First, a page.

Candy-O The Cars

Album info

Album-Release:
1979

HRA-Release:
18.07.2014

Label: Warner Music Group

Genre: Pop

Subgenre: Pop Rock

Album including Album cover

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  • 1Let's Go03:34
  • 2Since I Held You03:18
  • 3It's All I Can Do03:47
  • 4Double Life04:16
  • 5Shoo Be Doo01:39
  • 6Candy-002:39
  • 7Night Spots03:15
  • 8You Can't Hold On Too Long02:50
  • 9Lust For Kicks03:54
  • 10Got A Lot On My Head03:00
  • 11Dangerous Type04:33
  • Total Runtime36:45

Info for Candy-O

On their second album, the Cars take a small step to the left. While remaining a solidly mainstream new wave band (as they would throughout their career), the group gets a bit artier on „Candy-O“, with impressive results. Like many of their peers, the band began to accentuate the angular, electronic/futuristic aspect of their sound, exploiting its inorganic quality for maximum irony and detachment. On 'Got a Lot on My Head' and 'Double Life,' Ric Ocasek seems ever more the alienated geek content to crack wise in a world he made from a do-it-yourself science kit. Ben Orr lends a slightly more emotive (but no less ominous) feel to the glossy, metallic surface of the title tune and the infectious 'Let's Go.' Ocasek's hipness quotient is displayed in the unconventional 'Shoo Be Doo,' a short, strange homage to his heroes/pals Suicide.

'Hooks are mechanical by nature, but the affectlessness of these deserves special mention; only listeners who consider 'alienation is the craze' a great insight will find much meaning here. On the other hand, only listeners who demand meaning in all things will find this useless. Cold and thin, shiny and hypnotic, it's what [the Cars] do best--rock and roll that is definitely pop without a hint of cuteness.' (Robert Christgau, The Consumer Guide)

Ric Ocasek, guitar, vocals
Ben Orr, bass, vocals
Elliot Easton, guitar, background vocals
Greg Hawkes, keyboards, saxophone, percussion, background vocals
David Robinson, drums, background vocals

Produced by Roy Thomas Baker

Digitally remastered


The Cars
In many ways, The Cars were the prototypical American new wave band of the 1980s. Barging into a pop-music scene then overwhelmed by English New Romantic pretty-boy bands, The Cars’ highly polished, chrome-plated four-on-the-floor rock ’n’ roll charged up the charts like a souped-up Camaro racing to the checkered flag—with the band’s Alberto Vargas-designed album art glinting like metal-flake paint on a hot rod.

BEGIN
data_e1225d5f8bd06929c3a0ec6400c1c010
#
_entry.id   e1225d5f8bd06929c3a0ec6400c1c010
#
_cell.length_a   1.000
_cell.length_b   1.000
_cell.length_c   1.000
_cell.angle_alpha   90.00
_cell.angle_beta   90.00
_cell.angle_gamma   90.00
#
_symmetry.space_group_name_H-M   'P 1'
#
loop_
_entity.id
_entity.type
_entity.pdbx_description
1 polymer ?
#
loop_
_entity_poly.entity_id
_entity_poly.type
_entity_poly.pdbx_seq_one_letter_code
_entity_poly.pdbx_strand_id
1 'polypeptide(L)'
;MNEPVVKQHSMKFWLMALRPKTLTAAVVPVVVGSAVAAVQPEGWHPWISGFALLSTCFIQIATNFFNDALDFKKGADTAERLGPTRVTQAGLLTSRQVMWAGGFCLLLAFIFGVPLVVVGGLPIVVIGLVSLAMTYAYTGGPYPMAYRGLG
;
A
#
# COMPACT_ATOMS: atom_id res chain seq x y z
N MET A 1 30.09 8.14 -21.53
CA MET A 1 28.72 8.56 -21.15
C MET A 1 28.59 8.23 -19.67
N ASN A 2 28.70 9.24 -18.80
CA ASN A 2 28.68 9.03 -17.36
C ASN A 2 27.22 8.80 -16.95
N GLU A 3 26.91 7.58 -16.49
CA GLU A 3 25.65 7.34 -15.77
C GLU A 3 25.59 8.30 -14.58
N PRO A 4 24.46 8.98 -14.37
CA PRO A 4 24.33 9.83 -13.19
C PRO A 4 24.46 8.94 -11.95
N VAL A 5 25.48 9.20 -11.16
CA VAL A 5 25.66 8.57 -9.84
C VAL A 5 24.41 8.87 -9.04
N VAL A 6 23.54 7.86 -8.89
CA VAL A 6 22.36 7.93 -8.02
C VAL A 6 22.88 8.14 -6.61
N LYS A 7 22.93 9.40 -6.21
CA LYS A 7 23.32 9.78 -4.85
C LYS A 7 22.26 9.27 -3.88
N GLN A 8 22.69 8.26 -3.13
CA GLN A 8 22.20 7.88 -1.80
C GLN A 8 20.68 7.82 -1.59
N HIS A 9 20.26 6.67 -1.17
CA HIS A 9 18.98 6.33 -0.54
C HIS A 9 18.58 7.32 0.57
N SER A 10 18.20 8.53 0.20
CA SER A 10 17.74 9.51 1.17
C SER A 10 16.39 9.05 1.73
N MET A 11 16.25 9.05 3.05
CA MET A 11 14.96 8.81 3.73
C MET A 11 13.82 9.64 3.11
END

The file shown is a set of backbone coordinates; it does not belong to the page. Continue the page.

Cars co-founders Ric Ocasek and Benjamin Orr had been writing songs and forming bands together since 1972, when they first teamed as two-thirds of the folk trio Milkwood (whose one album also featured Cars’ future keyboardist Greg Hawkes). In 1974, Ocasek and Orr joined with Elliot Easton to form the legendary Boston band, Cap’n Swing, which lasted but a year. Finally, in 1976, the trio called in Hawkes and ex-Modern Lovers drummer David Robinson, and The Cars were ready to roll.

The Cars, released in the spring of ’78, spun off three hit singles (“Just What I Needed,” “My Best Friend’s Girl,” and “Good Times Roll”) and graced the charts for more than two and a half years, eventually going platinum six times over. Their debut was so successful, in fact, that Elektra delayed the release of the band’s 1979 follow-up, Candy-O, for several months. Candy-O, 1980’s Panorama, and 1981’s Shake It Up each, in turn, went platinum, and the latter’s title track became the group’s first Top 10 hit. Along the way, Ocasek began establishing a reputation as a producer, working with such bands as Suicide, Bad Brains, and Romeo Void.

After Shake It Up, the band members took a break, with Ocasek, Orr, and Hawkes all recording solo albums. It must have done them good, for their next album, Heartbeat City, became their most successful. Released in 1984, Heartbeat City sprang to #3 on the album charts and produced four Top 40 singles (“You Might Think,” “Magic,” “Drive,” and “Hello Again”). These singles also broke new ground visually with their inventive, computer-animated videos, which each received heavy rotation on the then-nascent MTV.

The next two years found the band on another extended leave (with solo albums from Ocasek, Orr, and Easton), followed by 1987’s only somewhat successful Door To Door. The Cars disbanded in February 1988. Ocasek went on to release seven solo albums and produced some of the biggest names in ’90s rock. Easton took to the road with Creedence Clearwater Revisited. Orr, after a long and painful battle, succumbed to pancreatic cancer in 2000.

The Cars legacy continued in to the 21st century with the release of a live concert DVD, a double-disc deluxe edition of their classic self-titled debut album, and the ultimate Cars collection, Complete Greatest Hits.

This album contains no booklet.

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